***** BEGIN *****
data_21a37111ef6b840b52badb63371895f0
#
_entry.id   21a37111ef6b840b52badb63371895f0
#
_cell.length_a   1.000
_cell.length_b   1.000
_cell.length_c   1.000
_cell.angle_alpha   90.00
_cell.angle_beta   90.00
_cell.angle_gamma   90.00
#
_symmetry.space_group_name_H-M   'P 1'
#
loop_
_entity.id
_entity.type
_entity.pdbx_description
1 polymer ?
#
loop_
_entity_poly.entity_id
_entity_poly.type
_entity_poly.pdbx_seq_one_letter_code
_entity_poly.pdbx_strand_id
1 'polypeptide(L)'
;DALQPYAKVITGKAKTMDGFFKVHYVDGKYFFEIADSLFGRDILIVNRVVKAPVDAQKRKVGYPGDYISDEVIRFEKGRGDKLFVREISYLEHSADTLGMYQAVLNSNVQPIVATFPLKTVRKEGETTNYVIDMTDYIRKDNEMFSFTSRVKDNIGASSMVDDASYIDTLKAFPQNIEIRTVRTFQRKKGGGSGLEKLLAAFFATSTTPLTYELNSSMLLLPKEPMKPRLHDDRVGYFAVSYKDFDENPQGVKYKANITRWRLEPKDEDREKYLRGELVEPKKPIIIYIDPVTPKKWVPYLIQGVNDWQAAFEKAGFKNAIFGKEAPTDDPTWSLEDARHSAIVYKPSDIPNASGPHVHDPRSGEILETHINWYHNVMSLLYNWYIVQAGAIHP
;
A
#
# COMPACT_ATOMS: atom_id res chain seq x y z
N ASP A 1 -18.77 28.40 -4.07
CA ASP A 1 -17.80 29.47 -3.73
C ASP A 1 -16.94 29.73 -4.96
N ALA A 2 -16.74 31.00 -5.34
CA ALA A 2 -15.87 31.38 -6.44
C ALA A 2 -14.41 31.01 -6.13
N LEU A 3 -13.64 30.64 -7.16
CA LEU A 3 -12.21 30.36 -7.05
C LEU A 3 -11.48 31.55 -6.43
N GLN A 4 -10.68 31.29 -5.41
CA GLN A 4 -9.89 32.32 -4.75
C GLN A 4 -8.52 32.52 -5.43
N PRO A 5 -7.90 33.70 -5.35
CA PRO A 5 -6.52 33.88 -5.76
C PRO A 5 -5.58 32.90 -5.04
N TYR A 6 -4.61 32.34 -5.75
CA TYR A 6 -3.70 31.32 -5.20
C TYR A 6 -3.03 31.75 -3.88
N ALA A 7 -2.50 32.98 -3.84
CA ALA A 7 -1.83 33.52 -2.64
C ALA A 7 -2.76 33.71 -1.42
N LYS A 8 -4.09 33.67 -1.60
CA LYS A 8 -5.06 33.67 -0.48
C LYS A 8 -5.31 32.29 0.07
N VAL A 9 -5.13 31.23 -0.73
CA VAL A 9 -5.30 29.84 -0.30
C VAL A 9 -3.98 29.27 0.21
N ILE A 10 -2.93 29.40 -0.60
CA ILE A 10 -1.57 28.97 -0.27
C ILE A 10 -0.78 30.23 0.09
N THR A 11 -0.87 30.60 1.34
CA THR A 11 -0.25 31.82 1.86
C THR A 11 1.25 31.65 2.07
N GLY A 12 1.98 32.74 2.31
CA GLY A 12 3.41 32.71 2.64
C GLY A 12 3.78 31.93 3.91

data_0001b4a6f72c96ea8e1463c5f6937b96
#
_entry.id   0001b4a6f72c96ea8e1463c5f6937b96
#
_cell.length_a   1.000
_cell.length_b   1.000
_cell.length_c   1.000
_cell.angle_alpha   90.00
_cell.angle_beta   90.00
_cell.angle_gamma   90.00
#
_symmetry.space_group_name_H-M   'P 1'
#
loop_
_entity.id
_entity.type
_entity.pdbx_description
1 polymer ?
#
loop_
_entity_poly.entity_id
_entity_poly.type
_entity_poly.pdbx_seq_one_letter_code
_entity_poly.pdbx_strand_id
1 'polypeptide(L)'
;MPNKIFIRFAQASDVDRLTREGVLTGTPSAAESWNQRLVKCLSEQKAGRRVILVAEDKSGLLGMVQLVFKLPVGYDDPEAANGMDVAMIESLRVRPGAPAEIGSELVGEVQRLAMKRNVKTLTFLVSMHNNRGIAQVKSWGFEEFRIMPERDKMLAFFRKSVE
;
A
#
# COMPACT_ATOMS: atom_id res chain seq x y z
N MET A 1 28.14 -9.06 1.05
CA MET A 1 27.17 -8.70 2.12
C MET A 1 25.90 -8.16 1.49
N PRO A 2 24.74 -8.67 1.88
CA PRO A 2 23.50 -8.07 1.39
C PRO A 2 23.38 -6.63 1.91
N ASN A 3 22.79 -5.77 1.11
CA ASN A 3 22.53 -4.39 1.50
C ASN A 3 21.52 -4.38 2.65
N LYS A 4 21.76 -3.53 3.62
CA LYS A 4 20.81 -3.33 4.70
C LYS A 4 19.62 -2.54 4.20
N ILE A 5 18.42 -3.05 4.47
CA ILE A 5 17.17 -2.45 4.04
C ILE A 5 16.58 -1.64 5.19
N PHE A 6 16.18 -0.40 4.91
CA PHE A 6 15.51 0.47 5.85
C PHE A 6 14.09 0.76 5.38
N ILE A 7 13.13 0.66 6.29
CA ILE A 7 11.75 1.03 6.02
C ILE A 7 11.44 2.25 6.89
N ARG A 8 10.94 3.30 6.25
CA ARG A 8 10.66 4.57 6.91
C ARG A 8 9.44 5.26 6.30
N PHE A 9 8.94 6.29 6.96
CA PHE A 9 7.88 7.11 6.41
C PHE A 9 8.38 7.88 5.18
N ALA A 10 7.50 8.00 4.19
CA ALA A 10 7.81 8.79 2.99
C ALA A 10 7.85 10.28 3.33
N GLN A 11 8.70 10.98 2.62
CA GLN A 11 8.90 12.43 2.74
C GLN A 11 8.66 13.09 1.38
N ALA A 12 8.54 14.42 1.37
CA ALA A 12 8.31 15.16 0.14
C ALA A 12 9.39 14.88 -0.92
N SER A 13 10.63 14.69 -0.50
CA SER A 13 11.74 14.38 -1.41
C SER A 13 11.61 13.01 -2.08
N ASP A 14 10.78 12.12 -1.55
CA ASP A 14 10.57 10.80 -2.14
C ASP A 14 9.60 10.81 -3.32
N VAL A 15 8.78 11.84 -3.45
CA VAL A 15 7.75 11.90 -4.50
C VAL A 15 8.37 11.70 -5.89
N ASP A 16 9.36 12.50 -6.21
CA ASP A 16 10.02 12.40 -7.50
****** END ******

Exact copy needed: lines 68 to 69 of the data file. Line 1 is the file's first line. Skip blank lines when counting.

#
_entry.id   0001b4a6f72c96ea8e1463c5f6937b96